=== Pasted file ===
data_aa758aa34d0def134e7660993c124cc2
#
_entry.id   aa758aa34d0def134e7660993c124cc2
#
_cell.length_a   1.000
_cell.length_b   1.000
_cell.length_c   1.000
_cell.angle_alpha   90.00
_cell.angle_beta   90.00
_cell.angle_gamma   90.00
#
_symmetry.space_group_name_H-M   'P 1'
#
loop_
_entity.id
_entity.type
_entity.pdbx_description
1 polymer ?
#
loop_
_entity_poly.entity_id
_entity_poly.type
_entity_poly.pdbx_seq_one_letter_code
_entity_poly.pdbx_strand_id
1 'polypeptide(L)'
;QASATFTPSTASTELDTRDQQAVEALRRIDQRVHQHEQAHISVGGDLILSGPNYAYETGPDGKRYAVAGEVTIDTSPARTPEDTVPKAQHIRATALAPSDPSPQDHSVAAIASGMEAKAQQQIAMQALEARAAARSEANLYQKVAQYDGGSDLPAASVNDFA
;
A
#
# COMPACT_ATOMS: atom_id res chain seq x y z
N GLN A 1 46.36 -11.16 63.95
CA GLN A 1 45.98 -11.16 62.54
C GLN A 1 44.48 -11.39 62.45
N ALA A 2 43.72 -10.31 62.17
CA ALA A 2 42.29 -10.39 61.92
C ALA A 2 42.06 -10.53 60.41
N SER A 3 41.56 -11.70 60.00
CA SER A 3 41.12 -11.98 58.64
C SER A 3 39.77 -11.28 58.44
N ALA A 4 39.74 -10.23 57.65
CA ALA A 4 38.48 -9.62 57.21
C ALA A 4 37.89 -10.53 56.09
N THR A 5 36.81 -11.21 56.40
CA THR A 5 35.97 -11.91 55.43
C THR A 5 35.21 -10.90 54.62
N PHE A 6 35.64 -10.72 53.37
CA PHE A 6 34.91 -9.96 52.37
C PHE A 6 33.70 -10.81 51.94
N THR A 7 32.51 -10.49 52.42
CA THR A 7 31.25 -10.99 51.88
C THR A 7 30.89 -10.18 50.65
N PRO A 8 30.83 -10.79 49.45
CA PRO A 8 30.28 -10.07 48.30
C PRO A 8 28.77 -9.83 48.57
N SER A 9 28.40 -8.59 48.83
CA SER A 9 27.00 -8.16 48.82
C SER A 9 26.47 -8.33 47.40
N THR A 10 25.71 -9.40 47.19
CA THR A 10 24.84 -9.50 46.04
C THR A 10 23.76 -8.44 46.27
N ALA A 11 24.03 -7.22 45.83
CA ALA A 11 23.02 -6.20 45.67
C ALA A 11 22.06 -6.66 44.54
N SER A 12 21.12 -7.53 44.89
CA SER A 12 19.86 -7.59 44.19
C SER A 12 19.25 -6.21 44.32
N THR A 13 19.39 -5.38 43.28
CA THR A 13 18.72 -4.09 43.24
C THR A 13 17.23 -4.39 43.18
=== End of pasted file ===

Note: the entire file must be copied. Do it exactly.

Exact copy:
data_aa758aa34d0def134e7660993c124cc2
#
_entry.id   aa758aa34d0def134e7660993c124cc2
#
_cell.length_a   1.000
_cell.length_b   1.000
_cell.length_c   1.000
_cell.angle_alpha   90.00
_cell.angle_beta   90.00
_cell.angle_gamma   90.00
#
_symmetry.space_group_name_H-M   'P 1'
#
loop_
_entity.id
_entity.type
_entity.pdbx_description
1 polymer ?
#
loop_
_entity_poly.entity_id
_entity_poly.type
_entity_poly.pdbx_seq_one_letter_code
_entity_poly.pdbx_strand_id
1 'polypeptide(L)'
;QASATFTPSTASTELDTRDQQAVEALRRIDQRVHQHEQAHISVGGDLILSGPNYAYETGPDGKRYAVAGEVTIDTSPARTPEDTVPKAQHIRATALAPSDPSPQDHSVAAIASGMEAKAQQQIAMQALEARAAARSEANLYQKVAQYDGGSDLPAASVNDFA
;
A
#
# COMPACT_ATOMS: atom_id res chain seq x y z
N GLN A 1 46.36 -11.16 63.95
CA GLN A 1 45.98 -11.16 62.54
C GLN A 1 44.48 -11.39 62.45
N ALA A 2 43.72 -10.31 62.17
CA ALA A 2 42.29 -10.39 61.92
C ALA A 2 42.06 -10.53 60.41
N SER A 3 41.56 -11.70 60.00
CA SER A 3 41.12 -11.98 58.64
C SER A 3 39.77 -11.28 58.44
N ALA A 4 39.74 -10.23 57.65
CA ALA A 4 38.48 -9.62 57.21
C ALA A 4 37.89 -10.53 56.09
N THR A 5 36.81 -11.21 56.40
CA THR A 5 35.97 -11.91 55.43
C THR A 5 35.21 -10.90 54.62
N PHE A 6 35.64 -10.72 53.37
CA PHE A 6 34.91 -9.96 52.37
C PHE A 6 33.70 -10.81 51.94
N THR A 7 32.51 -10.49 52.42
CA THR A 7 31.25 -10.99 51.88
C THR A 7 30.89 -10.18 50.65
N PRO A 8 30.83 -10.79 49.45
CA PRO A 8 30.28 -10.07 48.30
C PRO A 8 28.77 -9.83 48.57
N SER A 9 28.40 -8.59 48.83
CA SER A 9 27.00 -8.16 48.82
C SER A 9 26.47 -8.33 47.40
N THR A 10 25.71 -9.40 47.19
CA THR A 10 24.84 -9.50 46.04
C THR A 10 23.76 -8.44 46.27
N ALA A 11 24.03 -7.22 45.83
CA ALA A 11 23.02 -6.20 45.67
C ALA A 11 22.06 -6.66 44.54
N SER A 12 21.12 -7.53 44.89
CA SER A 12 19.86 -7.59 44.19
C SER A 12 19.25 -6.21 44.32
N THR A 13 19.39 -5.38 43.28
CA THR A 13 18.72 -4.09 43.24
C THR A 13 17.23 -4.39 43.18